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Duke Energy Florida proposes plan to revamp energy grid

Among the proposals is retiring its coal plants eight years ahead of schedule.
Duke Energy Florida will use some of a refund for storing its spent nuclear fuel to offset the cost of a newly proposed plan. Pictured is the retired nuclear portion of its Crystal River plant. | [Courtesy of Duke Energy Florida]
Duke Energy Florida will use some of a refund for storing its spent nuclear fuel to offset the cost of a newly proposed plan. Pictured is the retired nuclear portion of its Crystal River plant. | [Courtesy of Duke Energy Florida] [ Duke Energy Florida ]
Published Jan. 16

Duke Energy Florida is asking regulators for permission to begin implementing a sweeping plan centered around renewable energy. Filed late Thursday, its proposal would revamp its energy grid and hasten the retirement of its coal plants.

“This agreement provides a path to minimize bill increases, while continuing to make smart investments that will offer customers greater reliability, cleaner energy alternatives and innovative technology,” said Catherine Stempien, Duke Energy Florida president.

Among the plan’s proposals are continuing to “modernize” its electric grid to assist with the grid’s reliability, ramping up electric vehicle charging station programs and supporting pilot programs for new technology. Credit card fees would go away for residential customers paying their bills, and hurricane-related costs to customers would go down.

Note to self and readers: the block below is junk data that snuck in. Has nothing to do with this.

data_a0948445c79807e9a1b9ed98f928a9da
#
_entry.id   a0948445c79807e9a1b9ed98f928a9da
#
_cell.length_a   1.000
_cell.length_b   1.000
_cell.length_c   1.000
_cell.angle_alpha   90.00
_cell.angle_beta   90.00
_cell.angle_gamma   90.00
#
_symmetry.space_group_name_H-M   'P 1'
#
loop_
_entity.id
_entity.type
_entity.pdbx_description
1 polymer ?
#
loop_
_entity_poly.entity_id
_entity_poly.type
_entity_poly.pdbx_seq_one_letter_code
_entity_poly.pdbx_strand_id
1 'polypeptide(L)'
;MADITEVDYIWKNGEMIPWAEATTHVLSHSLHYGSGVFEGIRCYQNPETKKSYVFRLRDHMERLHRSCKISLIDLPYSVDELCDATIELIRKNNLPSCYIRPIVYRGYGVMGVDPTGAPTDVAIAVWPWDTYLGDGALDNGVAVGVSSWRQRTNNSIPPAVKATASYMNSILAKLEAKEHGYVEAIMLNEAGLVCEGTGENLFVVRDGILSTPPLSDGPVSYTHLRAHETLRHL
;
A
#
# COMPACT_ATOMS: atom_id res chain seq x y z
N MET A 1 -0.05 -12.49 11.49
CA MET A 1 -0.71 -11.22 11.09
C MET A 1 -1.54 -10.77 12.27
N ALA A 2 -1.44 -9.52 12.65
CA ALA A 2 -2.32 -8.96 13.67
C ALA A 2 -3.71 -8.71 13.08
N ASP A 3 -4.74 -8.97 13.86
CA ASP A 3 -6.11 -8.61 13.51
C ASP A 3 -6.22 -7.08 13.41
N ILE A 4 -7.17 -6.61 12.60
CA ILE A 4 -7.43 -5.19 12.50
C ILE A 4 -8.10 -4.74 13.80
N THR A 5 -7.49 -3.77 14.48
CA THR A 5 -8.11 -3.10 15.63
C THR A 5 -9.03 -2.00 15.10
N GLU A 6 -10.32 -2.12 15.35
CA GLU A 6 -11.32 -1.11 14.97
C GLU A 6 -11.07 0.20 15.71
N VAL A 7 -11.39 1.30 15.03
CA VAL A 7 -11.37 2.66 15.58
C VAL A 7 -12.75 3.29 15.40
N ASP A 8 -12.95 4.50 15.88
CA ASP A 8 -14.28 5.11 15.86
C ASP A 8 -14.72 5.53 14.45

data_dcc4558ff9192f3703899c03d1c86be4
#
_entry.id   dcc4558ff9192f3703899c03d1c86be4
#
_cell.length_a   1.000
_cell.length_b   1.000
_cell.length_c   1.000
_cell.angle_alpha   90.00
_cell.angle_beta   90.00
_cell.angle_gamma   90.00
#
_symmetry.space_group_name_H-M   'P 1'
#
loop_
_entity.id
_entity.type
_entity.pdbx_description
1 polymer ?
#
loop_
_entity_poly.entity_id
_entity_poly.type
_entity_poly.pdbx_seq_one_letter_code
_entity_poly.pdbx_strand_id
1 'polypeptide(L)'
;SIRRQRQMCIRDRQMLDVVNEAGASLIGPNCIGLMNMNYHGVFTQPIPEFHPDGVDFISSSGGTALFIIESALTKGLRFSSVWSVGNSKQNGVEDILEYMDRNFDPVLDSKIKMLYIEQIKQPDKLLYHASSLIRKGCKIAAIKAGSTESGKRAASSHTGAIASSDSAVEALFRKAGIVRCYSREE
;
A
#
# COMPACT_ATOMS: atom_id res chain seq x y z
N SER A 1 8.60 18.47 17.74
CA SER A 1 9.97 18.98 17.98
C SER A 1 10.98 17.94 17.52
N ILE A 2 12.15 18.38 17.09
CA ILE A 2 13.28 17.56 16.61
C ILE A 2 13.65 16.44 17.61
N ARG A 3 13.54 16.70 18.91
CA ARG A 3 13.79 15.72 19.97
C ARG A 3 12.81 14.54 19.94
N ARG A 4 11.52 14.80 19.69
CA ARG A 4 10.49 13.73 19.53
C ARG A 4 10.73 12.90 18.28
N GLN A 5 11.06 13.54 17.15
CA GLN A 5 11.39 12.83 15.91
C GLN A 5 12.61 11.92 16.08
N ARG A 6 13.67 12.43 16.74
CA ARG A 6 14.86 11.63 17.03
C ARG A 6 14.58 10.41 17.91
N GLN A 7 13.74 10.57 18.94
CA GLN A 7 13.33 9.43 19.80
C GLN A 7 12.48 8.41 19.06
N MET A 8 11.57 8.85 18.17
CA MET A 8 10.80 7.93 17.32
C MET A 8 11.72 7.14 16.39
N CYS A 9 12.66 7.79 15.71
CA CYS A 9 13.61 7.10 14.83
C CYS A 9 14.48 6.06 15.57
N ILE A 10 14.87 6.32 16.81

Duke Energy also would retire its coal plants at the Crystal River plant eight years early, taking them offline in 2034.

Overall, the cost would be $5 billion to customers over a three-year period, beginning in January 2022. This would be a 3 percent to 4 percent uptick in customer bills.

The plan comes after five months of negotiations between state utility customer advocate the Office of Public Counsel, the Florida Industrial Power Users Group, White Springs Agricultural Chemicals and Nucor Steel Florida.

Jon Moyle, lawyer with the Florida Industrial Power Users Group, said the proposal is important because of the rate certainty it provides.

“Duke’s efforts to improve its electric system are important so Florida businesses have reliable electricity at reasonable, predictable costs,” Moyle said.

As part of the negotiations, Duke Energy agreed to put more than $170 million toward the cost of the plan to save customers money, said Charles Rehwinkel, lawyer with the Office of Public Counsel. The funds come from two sets of refunds that the U.S. Department of Energy gave Duke Energy, one of which is related to maintaining the spent nuclear fuel at its Crystal River plant.

Should the deal be approved, Duke Energy also would have a lower return on investment for that period. The agreement would make its return 9.85 percent, the lowest of any utility in the state, down from its rate now of 10.5 percent.

“There are pluses and minuses in here, but the overall plus for me is that (it’s) favorable to the customer,” Rehwinkel said. “I think it bodes well for the future.”

Duke Energy expects the Florida Public Service Commission to hear the issue in the year’s second quarter.